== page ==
Pinterest has accrued a reputation as being a platform to waste time on, looking for recipes and planning the ideal wedding. For those of us not in the wedding, crafts or food industries, it’s easy to ignore Pinterest as yet another platform we don’t need to be on.
However, to ignore Pinterest could be to ignore the potential to bring in thousands more people to your website. Mostly importantly, the potential to bring in thousands of new customers to your site.
Let me explain.
Why Pinterest Is Big for Businesses
Pinterest currently boasts an active user base of 170 million users. A number that is difficult to ignore but not overwhelming, in comparison to other platforms. It also has a reputation of being a women’s only platform, which, of course, is not a bad thing, but hardly recommends itself to male focused businesses. This view that Pinterest is purely for women is somewhat borne out by the statistics, which show its user base is made up of 81% women.
So a potentially large audience is at stake, but perhaps only for businesses focusing on the women demographic? Well, actually, perhaps not. In 2014 Pinterest’s male user base doubled and last year men accounted for 40% of new sign ups to the platform. To put that in perspective, more men currently use Pinterest every month than the combined readership of Sports Illustrated and GQ.
However, whilst Pinterest’s growth is impressive, it’s still not in the realms of Twitter’s 317 million active users, Facebook’s two billion or even Instagram’s 700 million online users. So why is it worth the time?
Well because 87% of active Pinners have reported making a purchase because of Pinterest. This isn’t limited to the online space either; with 72% of Pinners saying that they use Pinterest to make offline buying decisions as well.
Every day over 2 million people share product ‘Rich Pins’ to their audience and more than 14 million articles are Pinned everyday. The resulting traffic generated by this makes up 5% of all referral traffic to websites [source] .
So, where do we get started?
Make Sure You Have a Pinterest Business Account
Although Pinterest is more a search engine than a social media platform, it does have the option to have a personal or business profile. As a business, of course, you will want to make sure you opt-in for the business account.
This will allow you to access the ability to create ‘Promoted Pins’, Pinterest’s advertising platform. It will also give you access to an analytics board and the option to create ‘Rich Pins’, which we’ll discuss in a moment.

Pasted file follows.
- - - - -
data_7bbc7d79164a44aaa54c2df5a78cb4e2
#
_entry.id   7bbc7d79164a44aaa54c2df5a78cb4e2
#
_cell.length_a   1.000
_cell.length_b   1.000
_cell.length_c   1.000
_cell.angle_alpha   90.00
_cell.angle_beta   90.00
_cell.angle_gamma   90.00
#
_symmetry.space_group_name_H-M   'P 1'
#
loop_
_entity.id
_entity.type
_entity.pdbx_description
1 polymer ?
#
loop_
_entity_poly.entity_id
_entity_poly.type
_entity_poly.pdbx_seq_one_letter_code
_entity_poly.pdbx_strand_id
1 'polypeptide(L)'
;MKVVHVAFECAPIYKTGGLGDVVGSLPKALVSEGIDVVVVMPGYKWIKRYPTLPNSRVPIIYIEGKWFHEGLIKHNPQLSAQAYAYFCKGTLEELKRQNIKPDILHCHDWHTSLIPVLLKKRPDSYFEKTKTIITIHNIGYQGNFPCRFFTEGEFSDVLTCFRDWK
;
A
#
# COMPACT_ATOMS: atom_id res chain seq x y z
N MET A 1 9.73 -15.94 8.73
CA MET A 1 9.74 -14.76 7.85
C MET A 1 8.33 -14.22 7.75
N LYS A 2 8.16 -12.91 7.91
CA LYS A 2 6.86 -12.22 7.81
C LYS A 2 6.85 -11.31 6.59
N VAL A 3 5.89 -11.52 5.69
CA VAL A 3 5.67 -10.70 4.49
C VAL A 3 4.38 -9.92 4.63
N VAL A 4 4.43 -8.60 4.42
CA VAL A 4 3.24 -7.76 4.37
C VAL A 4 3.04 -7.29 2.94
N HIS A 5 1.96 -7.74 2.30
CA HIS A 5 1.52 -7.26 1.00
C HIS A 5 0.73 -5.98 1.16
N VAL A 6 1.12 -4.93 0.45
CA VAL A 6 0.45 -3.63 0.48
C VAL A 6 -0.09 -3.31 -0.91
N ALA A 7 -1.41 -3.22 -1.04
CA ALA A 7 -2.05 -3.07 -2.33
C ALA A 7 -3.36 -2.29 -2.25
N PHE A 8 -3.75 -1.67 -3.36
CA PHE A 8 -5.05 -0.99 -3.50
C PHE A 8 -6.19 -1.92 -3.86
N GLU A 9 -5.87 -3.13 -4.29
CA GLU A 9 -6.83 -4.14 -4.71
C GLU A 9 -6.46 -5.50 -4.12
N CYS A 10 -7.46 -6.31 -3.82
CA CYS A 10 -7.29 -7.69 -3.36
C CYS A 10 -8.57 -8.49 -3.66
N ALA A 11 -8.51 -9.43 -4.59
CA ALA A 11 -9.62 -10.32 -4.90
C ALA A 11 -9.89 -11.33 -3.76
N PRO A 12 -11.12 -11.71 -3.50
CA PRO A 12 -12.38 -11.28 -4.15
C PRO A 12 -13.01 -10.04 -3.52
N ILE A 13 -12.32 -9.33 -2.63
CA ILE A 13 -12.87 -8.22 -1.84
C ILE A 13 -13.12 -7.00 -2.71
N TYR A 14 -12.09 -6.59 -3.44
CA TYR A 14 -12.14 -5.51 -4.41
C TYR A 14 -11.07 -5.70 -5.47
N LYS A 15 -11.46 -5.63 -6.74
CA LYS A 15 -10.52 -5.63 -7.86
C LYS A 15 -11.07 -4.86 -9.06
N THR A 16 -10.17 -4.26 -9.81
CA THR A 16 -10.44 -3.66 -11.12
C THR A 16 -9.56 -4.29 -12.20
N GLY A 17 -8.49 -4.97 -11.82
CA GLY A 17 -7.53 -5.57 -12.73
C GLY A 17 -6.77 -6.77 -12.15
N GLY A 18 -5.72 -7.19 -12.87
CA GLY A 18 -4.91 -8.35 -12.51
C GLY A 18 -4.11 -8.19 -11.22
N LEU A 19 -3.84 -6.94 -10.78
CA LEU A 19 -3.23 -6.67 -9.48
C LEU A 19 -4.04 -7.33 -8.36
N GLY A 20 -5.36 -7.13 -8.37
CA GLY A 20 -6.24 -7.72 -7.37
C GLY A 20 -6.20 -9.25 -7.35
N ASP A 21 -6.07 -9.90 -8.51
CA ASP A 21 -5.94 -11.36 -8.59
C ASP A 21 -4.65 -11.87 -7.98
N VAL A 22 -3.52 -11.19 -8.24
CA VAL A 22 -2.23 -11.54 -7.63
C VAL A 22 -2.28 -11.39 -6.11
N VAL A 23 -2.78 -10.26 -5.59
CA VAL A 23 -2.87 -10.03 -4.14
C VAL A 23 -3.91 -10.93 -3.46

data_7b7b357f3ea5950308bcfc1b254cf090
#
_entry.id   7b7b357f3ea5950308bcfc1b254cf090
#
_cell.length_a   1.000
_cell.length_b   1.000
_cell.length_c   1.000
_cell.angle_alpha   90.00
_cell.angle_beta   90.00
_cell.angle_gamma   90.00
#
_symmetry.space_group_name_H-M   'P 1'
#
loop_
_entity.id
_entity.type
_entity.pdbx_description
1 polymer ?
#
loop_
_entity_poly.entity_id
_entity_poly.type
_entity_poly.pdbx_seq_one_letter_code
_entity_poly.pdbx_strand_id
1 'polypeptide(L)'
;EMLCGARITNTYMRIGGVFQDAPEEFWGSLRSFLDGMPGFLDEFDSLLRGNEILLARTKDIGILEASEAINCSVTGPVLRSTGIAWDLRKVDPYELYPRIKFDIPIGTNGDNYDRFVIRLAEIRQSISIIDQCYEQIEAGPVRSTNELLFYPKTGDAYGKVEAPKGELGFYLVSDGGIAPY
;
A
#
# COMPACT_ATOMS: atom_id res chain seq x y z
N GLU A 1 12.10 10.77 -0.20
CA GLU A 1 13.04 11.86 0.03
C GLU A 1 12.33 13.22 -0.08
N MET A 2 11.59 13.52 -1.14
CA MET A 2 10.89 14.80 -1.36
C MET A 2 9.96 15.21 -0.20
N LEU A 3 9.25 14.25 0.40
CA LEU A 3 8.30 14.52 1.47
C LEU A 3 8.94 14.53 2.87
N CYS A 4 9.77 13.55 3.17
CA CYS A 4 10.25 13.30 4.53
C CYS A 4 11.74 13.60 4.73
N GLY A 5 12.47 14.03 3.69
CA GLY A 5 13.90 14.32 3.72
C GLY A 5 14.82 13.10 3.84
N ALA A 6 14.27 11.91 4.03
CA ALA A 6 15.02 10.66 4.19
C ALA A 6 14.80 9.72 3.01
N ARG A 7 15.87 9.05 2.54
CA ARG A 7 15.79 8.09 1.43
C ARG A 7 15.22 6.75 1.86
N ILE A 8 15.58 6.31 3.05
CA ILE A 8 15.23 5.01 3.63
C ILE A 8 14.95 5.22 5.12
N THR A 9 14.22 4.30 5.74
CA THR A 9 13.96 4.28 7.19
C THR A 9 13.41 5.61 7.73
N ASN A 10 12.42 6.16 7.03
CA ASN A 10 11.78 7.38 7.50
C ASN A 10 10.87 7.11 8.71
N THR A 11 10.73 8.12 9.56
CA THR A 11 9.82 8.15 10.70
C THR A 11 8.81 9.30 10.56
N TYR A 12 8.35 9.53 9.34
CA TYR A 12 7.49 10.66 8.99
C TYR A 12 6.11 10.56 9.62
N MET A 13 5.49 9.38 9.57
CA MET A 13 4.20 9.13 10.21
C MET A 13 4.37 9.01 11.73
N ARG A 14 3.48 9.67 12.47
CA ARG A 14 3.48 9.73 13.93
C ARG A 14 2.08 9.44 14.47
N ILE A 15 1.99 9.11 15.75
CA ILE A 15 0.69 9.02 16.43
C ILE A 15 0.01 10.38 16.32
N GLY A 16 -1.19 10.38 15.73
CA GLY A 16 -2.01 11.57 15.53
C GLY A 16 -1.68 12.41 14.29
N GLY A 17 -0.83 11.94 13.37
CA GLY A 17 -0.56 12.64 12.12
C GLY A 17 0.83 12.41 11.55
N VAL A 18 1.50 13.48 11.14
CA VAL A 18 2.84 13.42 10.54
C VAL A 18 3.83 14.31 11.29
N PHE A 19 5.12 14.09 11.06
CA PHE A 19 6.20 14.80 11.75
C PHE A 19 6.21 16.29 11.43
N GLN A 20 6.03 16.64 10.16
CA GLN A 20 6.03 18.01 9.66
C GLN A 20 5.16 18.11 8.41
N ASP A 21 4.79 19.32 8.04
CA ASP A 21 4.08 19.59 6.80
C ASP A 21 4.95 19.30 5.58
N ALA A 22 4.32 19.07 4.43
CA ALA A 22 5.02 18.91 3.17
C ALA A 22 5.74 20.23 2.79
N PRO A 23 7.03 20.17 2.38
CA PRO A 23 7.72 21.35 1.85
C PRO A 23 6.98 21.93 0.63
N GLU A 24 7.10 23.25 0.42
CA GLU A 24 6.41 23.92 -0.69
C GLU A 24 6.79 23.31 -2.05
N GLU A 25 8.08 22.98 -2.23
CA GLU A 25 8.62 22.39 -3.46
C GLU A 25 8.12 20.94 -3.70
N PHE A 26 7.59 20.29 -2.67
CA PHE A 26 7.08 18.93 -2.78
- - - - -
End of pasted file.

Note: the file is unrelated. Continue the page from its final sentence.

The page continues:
(FYI There are some specific terms and conditions that go with signing up for a business account which are worth a quick read.)
Optimizing Pinterest for Business
Optimise Your Profile
Pinterest is essentially a search engine, so the rules of Search Engine Optimization very much apply. This, of course, is not just for your Pins but for your profile as well.
Although you will want to make sure your bio is optimized for SEO, Pinterest also takes your name into account as well. So, for example, my Pinterest name is “Creative and Coffee | Entrepreneur + Blogging Tips” because I want Pinterest to return my account when someone searches for these terms.
So when creating your user name, don’t just stick to your business name but make sure to add in a description of what it is that you do. Use particular care to use keywords that you would like to rank highly in.
However, in the same way you wouldn’t cram keywords into a blog post to climb the Google rankings, don’t be tempted to just leave a stream words in your user name. Keep it on point.
You only get 160 characters in order to write your bio on Pinterest, so make them count. Your bio is displayed fairly prominently on your profile page and, for Pinterest users, might be the first substantive bit of information they read about you.
So make sure to let your potential audience know what kind of value your business offers to them. Let them know why you are different, what your unique selling point is and who you are in business for. Again, keep it natural, but a sprinkling of these keywords is going to help to attract the right people to you. On Brand Board Covers
When you create your boards, make sure that your board covers are on brand. This is the picture that will remain as the first image people see on your board.
You might like to create covers specifically for each board, in which case you will want to use graphics that are 217 x 146 pixels. You can choose to have images that reflect your brand either in tone, colour or image aesthetic.